By Kathy Lien, Managing Director of FX Strategy for BK Asset Management.
The biggest story last week was the meltdown in equities that spilled over to currencies. U.S. stocks turned negative for the year after erasing all of their gains. This is significant because less than 2 months ago, the S&P 500 was up about 9%. It lost all of that in a matter of a month, recovered briefly and is now back in the red. As a result, risk aversion drove all of the major currencies lower against the U.S. dollar. The Canadian dollar was hit the hardest although a large part of that had to do with the decline in oil prices. The Japanese yen and Swiss franc were the best performers, which is natural in a risk-averse environment while the Australian and New Zealand dollars were the worst. Looking ahead, the last week of November brings a renewed focus on Brexit and trade in the lead up to the EU’s Brexit summit and the G20 meeting. There’s also data on the calendar that could be market moving including Germany’s IFO and unemployment reports, the U.S.’ confidence, trade, personal income, personal spending, Q3 GDP revisions, the Fed minutes, New Zealand’s trade balance and Chinese PMIs.
With European leaders scheduled to hold a special Brexit summit on Sunday, by the time the forex market reopens, we should know if the meeting went well. Earlier in the week, sterling popped after Prime Minister May managed to secure a deal with the European Union but the agreement does not resolve many of the major issues that put the deal at risk. For the EU, Gibraltar, the Irish backstop and fishing rights are lingering problems that could scuttle the deal. Spain made it clear that it will reject any agreement that leaves the country out out of talks involving the status of Gibraltar. Now the UK needs a majority (not all) of the 27 member states to support the agreement but given Spain’s role, the agreement will most likely be amended, which could lead to further back-and-forth to satisfy its concerns. For the UK, even if EU leaders approve the agreement, Prime Minister May still needs to sell it to Parliament. She needs 320 votes to pass a deal and there are 650 seats in Parliament. She should have at least 316 conservative votes but there’s almost no chance that she’ll get any of the 10 DUP votes so her job will be to convince members of the opposition Labour party to support her deal. It will be an uphill battle because Labour thinks most of its members will reject her agreement but there are Labour rebels and Brexit supporters who could be swayed. What this means is that even if the EU approves the Brexit agreement over the weekend – and we think it will – GBP/USD will rally but beware of jumping in too quickly because the big battle will be Parliament.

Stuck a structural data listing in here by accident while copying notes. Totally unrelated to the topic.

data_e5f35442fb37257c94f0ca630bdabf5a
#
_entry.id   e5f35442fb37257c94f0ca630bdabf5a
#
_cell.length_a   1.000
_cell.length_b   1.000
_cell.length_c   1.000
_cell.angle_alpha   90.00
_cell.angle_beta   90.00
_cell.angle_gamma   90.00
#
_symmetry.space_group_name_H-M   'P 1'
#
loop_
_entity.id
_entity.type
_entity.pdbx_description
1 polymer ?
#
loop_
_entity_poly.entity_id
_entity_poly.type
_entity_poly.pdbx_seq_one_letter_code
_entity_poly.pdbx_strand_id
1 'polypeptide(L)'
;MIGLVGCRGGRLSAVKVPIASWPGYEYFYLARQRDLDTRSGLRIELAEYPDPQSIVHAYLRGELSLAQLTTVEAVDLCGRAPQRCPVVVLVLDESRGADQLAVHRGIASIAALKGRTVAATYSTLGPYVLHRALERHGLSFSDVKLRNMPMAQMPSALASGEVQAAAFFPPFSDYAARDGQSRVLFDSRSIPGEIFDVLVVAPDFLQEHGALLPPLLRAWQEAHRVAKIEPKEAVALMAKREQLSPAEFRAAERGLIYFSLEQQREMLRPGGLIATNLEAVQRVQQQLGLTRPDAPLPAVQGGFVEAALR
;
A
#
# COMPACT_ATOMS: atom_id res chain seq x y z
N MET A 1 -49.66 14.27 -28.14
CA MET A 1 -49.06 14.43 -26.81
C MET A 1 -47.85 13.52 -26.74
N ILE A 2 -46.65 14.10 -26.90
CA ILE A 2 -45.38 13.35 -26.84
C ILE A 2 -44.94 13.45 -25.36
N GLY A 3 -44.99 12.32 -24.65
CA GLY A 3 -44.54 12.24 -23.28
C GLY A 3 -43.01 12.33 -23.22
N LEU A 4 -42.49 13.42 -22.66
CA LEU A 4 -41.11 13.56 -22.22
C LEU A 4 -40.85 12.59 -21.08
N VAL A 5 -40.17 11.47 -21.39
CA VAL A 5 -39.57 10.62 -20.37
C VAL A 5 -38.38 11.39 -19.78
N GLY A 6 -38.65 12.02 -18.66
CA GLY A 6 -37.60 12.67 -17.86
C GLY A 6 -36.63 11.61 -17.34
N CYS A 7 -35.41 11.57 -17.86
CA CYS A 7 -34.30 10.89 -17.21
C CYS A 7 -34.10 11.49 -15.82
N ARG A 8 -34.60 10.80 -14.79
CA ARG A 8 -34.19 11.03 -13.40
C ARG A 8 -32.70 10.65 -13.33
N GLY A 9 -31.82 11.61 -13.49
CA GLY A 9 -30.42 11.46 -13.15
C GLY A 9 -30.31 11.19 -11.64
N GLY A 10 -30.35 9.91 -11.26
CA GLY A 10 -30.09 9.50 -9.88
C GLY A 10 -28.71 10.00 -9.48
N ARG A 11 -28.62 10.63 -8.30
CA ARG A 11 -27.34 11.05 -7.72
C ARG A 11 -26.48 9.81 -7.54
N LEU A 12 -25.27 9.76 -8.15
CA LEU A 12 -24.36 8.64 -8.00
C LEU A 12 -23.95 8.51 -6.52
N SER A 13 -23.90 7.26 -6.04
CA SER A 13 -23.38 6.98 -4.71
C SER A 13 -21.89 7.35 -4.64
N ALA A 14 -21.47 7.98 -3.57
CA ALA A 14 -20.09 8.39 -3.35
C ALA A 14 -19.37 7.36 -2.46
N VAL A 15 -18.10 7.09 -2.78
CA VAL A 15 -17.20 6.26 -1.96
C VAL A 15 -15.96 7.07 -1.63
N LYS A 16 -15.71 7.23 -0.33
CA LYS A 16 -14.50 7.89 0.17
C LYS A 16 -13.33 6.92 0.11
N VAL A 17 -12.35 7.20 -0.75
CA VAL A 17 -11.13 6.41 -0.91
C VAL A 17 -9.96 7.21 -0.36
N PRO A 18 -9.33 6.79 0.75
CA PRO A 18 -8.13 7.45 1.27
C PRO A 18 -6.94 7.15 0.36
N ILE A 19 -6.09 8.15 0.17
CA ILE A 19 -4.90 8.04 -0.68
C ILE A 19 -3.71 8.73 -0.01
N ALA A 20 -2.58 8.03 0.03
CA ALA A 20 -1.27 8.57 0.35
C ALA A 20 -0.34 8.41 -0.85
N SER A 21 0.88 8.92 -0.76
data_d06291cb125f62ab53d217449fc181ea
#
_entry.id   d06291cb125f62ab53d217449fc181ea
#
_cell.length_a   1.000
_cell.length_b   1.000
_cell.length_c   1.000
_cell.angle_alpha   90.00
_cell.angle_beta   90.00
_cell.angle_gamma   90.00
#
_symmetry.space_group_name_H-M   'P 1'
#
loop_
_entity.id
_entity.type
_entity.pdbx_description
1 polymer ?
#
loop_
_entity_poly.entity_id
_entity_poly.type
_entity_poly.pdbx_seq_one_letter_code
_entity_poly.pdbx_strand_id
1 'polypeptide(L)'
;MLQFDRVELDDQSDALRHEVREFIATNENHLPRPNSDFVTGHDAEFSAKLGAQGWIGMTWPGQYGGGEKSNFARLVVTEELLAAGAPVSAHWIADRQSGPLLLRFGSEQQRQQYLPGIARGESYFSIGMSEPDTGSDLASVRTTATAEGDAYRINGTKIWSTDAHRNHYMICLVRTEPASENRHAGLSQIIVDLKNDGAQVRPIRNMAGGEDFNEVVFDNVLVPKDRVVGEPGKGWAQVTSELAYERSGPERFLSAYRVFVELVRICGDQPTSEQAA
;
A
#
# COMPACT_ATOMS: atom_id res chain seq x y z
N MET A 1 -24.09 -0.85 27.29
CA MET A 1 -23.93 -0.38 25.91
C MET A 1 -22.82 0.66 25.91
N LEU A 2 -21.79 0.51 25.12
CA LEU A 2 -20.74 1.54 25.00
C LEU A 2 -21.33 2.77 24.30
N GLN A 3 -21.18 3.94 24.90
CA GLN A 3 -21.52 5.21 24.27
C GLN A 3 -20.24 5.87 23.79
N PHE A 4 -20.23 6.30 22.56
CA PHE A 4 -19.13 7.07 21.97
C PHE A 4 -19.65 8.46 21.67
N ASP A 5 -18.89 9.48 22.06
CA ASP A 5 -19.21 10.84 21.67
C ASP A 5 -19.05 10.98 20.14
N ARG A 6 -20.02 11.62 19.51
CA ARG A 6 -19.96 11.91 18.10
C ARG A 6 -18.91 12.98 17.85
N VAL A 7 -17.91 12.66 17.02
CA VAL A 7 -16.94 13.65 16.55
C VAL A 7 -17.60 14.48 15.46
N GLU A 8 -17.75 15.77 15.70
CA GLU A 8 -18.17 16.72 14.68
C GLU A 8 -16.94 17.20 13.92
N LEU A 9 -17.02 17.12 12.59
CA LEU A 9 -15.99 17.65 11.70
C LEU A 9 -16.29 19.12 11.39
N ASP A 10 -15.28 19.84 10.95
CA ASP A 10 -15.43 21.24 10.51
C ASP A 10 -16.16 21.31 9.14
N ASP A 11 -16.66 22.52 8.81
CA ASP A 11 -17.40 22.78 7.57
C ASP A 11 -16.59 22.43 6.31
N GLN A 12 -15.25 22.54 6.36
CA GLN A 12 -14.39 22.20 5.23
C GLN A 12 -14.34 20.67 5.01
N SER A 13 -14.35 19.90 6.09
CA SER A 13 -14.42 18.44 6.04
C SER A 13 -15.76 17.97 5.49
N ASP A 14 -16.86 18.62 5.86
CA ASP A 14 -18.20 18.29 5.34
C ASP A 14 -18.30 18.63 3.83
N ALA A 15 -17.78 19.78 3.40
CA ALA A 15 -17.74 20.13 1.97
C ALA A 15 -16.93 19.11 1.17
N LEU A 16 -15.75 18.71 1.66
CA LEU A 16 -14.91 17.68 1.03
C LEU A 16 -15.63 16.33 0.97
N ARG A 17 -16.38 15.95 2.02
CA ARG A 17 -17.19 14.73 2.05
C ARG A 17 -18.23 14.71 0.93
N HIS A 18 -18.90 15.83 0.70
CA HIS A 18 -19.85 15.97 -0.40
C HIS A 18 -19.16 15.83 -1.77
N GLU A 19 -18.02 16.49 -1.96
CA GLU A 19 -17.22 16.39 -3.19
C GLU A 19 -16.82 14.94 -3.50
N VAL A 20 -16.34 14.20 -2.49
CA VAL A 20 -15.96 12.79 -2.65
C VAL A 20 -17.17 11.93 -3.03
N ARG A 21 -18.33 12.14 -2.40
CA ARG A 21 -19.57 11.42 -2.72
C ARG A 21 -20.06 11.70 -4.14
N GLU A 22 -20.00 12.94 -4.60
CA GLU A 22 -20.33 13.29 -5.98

Meanwhile, Italy’s troubles continue to plague the euro, which fell to fresh lows against the greenback. Last week, the European Commission opened disciplinary measures against Italy for refusing to submit a budget proposal that complies with its rules. EU member states have 2 weeks to agree with the EC’s decision to begin the Excessive Deficit Procedure (EDP) and if they do, the EC will give Italy the opportunity to prepare a response on how it will rein its deficit in and bring it back into compliance with EU rules. If its response is unsatisfactory, it could be slapped with sanctions. Unfortunately it seems like Italy is prepared for the clash with the EU because a day after disciplinary procedures were opened, Italian Deputy Prime Minister Matteo Salvani said “We will not take a backward step, we are not spending this money at random. The idea is for Italy to grow.” Between Italy’s political troubles and weaker Eurozone growth, any recovery in EUR/USD should be limited to the 100-day SMA near 1.1550. As indicated by last week’s PMI reports, the Eurozone economy is slowing with German, French and Eurozone PMIs falling sharply in November. German manufacturing activity in particular grew at its weakest pace since 2014. Therefore this week’s German IFO, unemployment and CPI reports should be softer, reinforcing the trend of weaker growth. Although the ECB will proceed with its plan to end asset purchases this year, further steps to normalize monetary policy could be delayed by the deterioration in data, decline in oil and meltdown in global equities. The ECB could even lower its economic projections at the next policy meeting.
Last but not least, the Canadian dollar has been hit hard by the decline in oil prices. Since peaking in the beginning of October, the price of crude has fallen more than 30% with prices dropping to a fresh 1-year low last week. The problem is even more severe for Canada because Western Canada Select, the primary blend sold by Alberta’s oil sands, closed at its lowest level in a decade. Weakening demand combined with new oil-sands projects compounded the problem for Canada and with each passing day, the pressure grows. If this trend continues, it will be very difficult for the Bank of Canada to raise interest rates, even if next week’s monthly and quarterly GDP numbers surprise to the upside. The latest Canadian retail sales and inflation numbers were mixed – while CPI and headline retail sales rose more than expected, core spending growth missed expectations. So instead of strengthening, the Canadian dollar weakened on the data with USD/CAD ending Friday sharply higher.
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